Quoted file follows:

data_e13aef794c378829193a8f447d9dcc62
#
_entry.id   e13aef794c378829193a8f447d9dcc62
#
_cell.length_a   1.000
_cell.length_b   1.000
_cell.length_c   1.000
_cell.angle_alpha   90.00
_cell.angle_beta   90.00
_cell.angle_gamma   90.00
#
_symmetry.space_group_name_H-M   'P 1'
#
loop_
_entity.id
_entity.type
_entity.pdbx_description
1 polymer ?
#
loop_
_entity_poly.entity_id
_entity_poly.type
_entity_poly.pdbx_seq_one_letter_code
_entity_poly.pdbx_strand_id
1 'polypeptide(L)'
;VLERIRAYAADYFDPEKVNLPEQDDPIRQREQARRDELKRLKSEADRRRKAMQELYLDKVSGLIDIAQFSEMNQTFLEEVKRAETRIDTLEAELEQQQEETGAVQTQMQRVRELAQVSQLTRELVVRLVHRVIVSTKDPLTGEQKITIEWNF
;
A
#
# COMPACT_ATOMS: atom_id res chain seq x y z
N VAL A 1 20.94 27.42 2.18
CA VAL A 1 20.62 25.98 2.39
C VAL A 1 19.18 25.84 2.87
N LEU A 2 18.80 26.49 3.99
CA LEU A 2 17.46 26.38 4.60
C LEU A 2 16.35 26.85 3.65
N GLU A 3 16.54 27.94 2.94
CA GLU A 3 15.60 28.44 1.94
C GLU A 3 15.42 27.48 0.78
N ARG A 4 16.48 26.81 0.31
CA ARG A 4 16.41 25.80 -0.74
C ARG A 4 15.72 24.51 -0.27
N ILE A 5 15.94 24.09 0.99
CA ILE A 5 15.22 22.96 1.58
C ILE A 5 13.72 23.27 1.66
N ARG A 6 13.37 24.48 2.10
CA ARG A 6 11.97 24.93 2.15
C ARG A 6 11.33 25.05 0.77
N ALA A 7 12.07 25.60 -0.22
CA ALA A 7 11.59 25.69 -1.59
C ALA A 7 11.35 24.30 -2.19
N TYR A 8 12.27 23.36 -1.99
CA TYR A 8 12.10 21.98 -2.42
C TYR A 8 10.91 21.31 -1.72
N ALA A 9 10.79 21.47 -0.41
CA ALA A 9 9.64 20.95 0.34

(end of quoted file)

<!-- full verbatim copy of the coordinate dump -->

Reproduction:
data_e13aef794c378829193a8f447d9dcc62
#
_entry.id   e13aef794c378829193a8f447d9dcc62
#
_cell.length_a   1.000
_cell.length_b   1.000
_cell.length_c   1.000
_cell.angle_alpha   90.00
_cell.angle_beta   90.00
_cell.angle_gamma   90.00
#
_symmetry.space_group_name_H-M   'P 1'
#
loop_
_entity.id
_entity.type
_entity.pdbx_description
1 polymer ?
#
loop_
_entity_poly.entity_id
_entity_poly.type
_entity_poly.pdbx_seq_one_letter_code
_entity_poly.pdbx_strand_id
1 'polypeptide(L)'
;VLERIRAYAADYFDPEKVNLPEQDDPIRQREQARRDELKRLKSEADRRRKAMQELYLDKVSGLIDIAQFSEMNQTFLEEVKRAETRIDTLEAELEQQQEETGAVQTQMQRVRELAQVSQLTRELVVRLVHRVIVSTKDPLTGEQKITIEWNF
;
A
#
# COMPACT_ATOMS: atom_id res chain seq x y z
N VAL A 1 20.94 27.42 2.18
CA VAL A 1 20.62 25.98 2.39
C VAL A 1 19.18 25.84 2.87
N LEU A 2 18.80 26.49 3.99
CA LEU A 2 17.46 26.38 4.60
C LEU A 2 16.35 26.85 3.65
N GLU A 3 16.54 27.94 2.94
CA GLU A 3 15.60 28.44 1.94
C GLU A 3 15.42 27.48 0.78
N ARG A 4 16.48 26.81 0.31
CA ARG A 4 16.41 25.80 -0.74
C ARG A 4 15.72 24.51 -0.27
N ILE A 5 15.94 24.09 0.99
CA ILE A 5 15.22 22.96 1.58
C ILE A 5 13.72 23.27 1.66
N ARG A 6 13.37 24.48 2.10
CA ARG A 6 11.97 24.93 2.15
C ARG A 6 11.33 25.05 0.77
N ALA A 7 12.07 25.60 -0.22
CA ALA A 7 11.59 25.69 -1.59
C ALA A 7 11.35 24.30 -2.19
N TYR A 8 12.27 23.36 -1.99
CA TYR A 8 12.10 21.98 -2.42
C TYR A 8 10.91 21.31 -1.72
N ALA A 9 10.79 21.47 -0.41
CA ALA A 9 9.64 20.95 0.34